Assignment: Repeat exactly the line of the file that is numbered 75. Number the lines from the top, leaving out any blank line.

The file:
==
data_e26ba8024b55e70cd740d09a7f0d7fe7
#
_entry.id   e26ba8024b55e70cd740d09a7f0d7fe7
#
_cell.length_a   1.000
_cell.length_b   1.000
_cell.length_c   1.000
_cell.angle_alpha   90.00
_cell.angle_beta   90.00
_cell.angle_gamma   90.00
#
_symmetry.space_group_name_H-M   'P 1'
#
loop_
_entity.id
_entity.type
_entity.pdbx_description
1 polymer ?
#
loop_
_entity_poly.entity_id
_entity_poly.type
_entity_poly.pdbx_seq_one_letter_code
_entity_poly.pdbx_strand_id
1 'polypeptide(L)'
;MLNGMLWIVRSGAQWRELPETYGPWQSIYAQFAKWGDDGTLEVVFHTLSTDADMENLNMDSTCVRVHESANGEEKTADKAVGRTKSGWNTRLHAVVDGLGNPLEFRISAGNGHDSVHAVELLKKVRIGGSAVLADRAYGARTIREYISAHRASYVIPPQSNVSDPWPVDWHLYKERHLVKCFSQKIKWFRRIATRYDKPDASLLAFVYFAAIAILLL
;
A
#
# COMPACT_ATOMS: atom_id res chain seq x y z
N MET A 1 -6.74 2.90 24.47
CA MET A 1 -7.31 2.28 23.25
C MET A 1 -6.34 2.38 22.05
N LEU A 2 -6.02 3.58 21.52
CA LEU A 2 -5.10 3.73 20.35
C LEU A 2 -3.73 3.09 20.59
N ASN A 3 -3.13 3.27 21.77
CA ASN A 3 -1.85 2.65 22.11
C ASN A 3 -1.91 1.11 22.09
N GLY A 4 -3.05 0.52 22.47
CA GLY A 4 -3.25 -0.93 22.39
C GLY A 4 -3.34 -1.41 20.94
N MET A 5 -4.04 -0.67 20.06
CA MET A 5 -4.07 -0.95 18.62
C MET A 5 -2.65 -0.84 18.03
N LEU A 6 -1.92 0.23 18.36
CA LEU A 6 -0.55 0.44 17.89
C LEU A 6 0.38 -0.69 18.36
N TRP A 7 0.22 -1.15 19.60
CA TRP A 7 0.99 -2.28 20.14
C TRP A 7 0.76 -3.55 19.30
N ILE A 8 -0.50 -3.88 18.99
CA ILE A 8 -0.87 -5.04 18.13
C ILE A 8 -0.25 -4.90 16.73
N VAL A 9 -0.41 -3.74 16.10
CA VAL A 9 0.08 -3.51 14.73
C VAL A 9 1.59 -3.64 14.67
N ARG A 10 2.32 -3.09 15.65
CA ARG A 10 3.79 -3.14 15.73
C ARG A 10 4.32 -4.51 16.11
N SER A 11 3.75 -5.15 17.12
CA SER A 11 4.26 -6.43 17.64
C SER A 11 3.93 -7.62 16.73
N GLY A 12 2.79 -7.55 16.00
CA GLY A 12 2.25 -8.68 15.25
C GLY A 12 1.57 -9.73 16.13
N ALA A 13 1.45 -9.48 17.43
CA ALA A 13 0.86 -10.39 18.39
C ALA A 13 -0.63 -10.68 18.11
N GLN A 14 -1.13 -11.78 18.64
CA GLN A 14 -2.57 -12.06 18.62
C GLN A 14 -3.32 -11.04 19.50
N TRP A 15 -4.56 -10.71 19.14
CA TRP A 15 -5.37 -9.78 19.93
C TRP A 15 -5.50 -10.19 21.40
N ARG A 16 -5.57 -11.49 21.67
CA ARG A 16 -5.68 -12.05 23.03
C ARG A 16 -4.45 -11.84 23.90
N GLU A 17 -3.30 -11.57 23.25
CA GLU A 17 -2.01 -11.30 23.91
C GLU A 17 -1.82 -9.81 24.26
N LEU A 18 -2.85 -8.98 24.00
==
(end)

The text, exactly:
C TRP A 15 -5.50 -10.19 21.40